Agreement with EU, ECB and IMF leaves Ireland's poorest people paying for debts accumulated by banking gamblers

Posted on Sunday, 28 November 2010

Ireland's negotiations with the European Commission, the ECB and the IMF were concluded on Sunday, November 28, 2010.  The bottom line is that Ireland's tax-payers, poor people and vulnerable people are to take the full impact of the 'hit' for bank losses. While it is clear that Ireland's fiscal situation is grave and must be addressed effectively, it is simply not acceptable that Ireland's poor, sick and vulnerable people should have to pay for any part of losses incurred by banking gamblers be they Irish, German, French or any others.
The agreement involves:
€85bn to be available to Ireland of which €17.5bn will come from Ireland (i.e. €67.5bn from outside Ireland)
Th €85bn is broken down as follows:
1.  €35bn for banks –
-  €10bn immediately for bank recapitalisation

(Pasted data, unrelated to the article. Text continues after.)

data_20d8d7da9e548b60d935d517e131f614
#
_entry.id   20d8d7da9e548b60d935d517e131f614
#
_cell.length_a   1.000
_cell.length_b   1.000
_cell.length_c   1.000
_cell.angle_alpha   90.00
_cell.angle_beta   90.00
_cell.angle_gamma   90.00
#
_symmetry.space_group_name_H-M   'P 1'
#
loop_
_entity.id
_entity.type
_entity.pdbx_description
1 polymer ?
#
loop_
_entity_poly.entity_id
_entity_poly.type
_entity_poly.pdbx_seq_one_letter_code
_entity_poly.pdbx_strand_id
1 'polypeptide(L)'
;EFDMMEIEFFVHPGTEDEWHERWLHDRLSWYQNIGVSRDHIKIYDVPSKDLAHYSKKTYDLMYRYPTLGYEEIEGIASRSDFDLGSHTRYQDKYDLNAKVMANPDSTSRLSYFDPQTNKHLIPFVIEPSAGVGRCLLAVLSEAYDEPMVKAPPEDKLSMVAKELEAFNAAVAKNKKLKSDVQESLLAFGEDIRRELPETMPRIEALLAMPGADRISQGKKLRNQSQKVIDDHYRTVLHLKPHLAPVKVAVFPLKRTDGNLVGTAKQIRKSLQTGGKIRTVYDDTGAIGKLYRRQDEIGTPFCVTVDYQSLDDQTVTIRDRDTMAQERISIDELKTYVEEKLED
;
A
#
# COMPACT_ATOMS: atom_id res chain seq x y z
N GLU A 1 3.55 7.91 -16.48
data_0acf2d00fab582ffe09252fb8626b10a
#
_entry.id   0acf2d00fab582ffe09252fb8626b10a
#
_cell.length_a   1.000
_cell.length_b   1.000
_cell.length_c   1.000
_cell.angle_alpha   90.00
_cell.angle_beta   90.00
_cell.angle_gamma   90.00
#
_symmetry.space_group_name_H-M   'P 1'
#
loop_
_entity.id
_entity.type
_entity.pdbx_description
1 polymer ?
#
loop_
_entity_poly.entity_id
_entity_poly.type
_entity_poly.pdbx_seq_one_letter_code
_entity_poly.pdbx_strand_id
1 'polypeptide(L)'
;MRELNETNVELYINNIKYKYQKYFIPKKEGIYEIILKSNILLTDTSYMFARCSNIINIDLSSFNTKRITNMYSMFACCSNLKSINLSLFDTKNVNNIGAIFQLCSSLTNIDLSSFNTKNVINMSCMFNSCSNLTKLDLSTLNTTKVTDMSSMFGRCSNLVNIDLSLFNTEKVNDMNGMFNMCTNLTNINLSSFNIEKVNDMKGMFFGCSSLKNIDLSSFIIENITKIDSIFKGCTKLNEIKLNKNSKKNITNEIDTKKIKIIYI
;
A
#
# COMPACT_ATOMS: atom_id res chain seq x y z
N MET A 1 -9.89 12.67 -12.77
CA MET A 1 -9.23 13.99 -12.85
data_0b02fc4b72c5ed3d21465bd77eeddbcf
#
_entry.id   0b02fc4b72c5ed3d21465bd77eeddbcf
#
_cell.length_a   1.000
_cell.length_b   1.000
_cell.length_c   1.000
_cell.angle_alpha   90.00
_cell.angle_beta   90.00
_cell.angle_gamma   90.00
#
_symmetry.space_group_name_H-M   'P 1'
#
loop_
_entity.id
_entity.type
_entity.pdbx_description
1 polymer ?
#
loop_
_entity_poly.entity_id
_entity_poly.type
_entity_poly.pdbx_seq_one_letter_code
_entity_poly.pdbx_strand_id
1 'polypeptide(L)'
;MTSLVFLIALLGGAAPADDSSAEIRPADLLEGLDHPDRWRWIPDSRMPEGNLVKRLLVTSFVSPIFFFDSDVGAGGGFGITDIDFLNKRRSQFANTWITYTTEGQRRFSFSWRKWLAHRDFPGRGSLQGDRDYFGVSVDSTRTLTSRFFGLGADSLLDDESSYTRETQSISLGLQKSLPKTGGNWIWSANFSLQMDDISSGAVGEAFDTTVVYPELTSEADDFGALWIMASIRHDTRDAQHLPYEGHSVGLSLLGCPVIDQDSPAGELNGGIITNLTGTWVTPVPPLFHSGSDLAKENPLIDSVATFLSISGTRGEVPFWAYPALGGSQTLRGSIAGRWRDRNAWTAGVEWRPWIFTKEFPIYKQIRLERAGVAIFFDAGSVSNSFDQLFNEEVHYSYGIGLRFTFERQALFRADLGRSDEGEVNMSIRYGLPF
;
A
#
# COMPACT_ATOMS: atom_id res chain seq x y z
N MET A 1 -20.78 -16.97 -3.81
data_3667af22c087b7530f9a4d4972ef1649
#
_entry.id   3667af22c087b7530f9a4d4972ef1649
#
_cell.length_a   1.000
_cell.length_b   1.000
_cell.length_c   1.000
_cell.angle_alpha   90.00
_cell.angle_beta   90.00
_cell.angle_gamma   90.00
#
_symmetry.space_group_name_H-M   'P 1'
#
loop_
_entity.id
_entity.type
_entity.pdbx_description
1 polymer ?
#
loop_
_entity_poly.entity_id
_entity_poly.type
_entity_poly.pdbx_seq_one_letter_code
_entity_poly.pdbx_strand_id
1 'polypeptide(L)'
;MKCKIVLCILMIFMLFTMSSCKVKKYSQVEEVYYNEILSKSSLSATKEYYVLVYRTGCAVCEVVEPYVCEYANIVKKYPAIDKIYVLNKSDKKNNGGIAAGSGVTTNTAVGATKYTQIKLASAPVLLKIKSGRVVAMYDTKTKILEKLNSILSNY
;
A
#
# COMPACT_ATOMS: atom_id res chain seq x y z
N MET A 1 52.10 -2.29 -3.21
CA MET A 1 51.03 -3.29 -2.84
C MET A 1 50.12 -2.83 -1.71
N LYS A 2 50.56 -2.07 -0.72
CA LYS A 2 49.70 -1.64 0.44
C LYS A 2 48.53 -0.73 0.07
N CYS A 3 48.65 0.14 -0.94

-  €25bn as banking contingency
2.  €50bn for Ireland's Budget deficits in the 2011-2014/5 period

€17.5bn will be made available from Ireland’s own resources. This is to be made up of:
- €5bn Ireland’s own resources/reserves
- €12.5bn from the National Pension Reserve Fund
It appears that Ireland’s own contribution is to be the first €17.5bn drawn down

The end-date for the adjustment process has now been extended to 2015.
Not clear what the implications are for the 4-Year Plan (due to end in 2014)
Interest rate is 5.8%
Average length of loans will be up to 7.5 years.
Government claiming that this agreement will stabilise the national debt

A crucial issue is that bond-holders will not have to take any part of the hit.